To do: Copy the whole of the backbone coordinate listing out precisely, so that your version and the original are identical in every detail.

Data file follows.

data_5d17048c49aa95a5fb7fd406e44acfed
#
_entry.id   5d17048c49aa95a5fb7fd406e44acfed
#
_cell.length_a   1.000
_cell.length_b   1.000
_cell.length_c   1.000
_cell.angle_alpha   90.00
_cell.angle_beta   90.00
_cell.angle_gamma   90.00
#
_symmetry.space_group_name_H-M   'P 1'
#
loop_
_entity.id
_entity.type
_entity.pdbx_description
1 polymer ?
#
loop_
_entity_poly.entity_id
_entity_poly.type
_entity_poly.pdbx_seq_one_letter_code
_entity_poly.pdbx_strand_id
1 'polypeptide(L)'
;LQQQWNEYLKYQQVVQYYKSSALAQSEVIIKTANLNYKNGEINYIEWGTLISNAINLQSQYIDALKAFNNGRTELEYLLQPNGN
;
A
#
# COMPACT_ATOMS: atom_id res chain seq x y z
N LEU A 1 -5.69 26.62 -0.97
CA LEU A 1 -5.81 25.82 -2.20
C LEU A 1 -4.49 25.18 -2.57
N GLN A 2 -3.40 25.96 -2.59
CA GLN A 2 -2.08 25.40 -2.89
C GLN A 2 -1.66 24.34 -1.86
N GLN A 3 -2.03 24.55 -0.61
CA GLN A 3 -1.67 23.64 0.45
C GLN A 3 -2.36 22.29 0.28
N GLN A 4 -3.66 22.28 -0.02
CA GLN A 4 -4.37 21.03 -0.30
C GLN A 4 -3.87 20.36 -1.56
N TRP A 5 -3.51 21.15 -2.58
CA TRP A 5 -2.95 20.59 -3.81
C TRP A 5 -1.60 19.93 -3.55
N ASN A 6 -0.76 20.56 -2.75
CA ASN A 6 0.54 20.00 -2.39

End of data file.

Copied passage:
data_5d17048c49aa95a5fb7fd406e44acfed
#
_entry.id   5d17048c49aa95a5fb7fd406e44acfed
#
_cell.length_a   1.000
_cell.length_b   1.000
_cell.length_c   1.000
_cell.angle_alpha   90.00
_cell.angle_beta   90.00
_cell.angle_gamma   90.00
#
_symmetry.space_group_name_H-M   'P 1'
#
loop_
_entity.id
_entity.type
_entity.pdbx_description
1 polymer ?
#
loop_
_entity_poly.entity_id
_entity_poly.type
_entity_poly.pdbx_seq_one_letter_code
_entity_poly.pdbx_strand_id
1 'polypeptide(L)'
;LQQQWNEYLKYQQVVQYYKSSALAQSEVIIKTANLNYKNGEINYIEWGTLISNAINLQSQYIDALKAFNNGRTELEYLLQPNGN
;
A
#
# COMPACT_ATOMS: atom_id res chain seq x y z
N LEU A 1 -5.69 26.62 -0.97
CA LEU A 1 -5.81 25.82 -2.20
C LEU A 1 -4.49 25.18 -2.57
N GLN A 2 -3.40 25.96 -2.59
CA GLN A 2 -2.08 25.40 -2.89
C GLN A 2 -1.66 24.34 -1.86
N GLN A 3 -2.03 24.55 -0.61
CA GLN A 3 -1.67 23.64 0.45
C GLN A 3 -2.36 22.29 0.28
N GLN A 4 -3.66 22.28 -0.02
CA GLN A 4 -4.37 21.03 -0.30
C GLN A 4 -3.87 20.36 -1.56
N TRP A 5 -3.51 21.15 -2.58
CA TRP A 5 -2.95 20.59 -3.81
C TRP A 5 -1.60 19.93 -3.55
N ASN A 6 -0.76 20.56 -2.75
CA ASN A 6 0.54 20.00 -2.39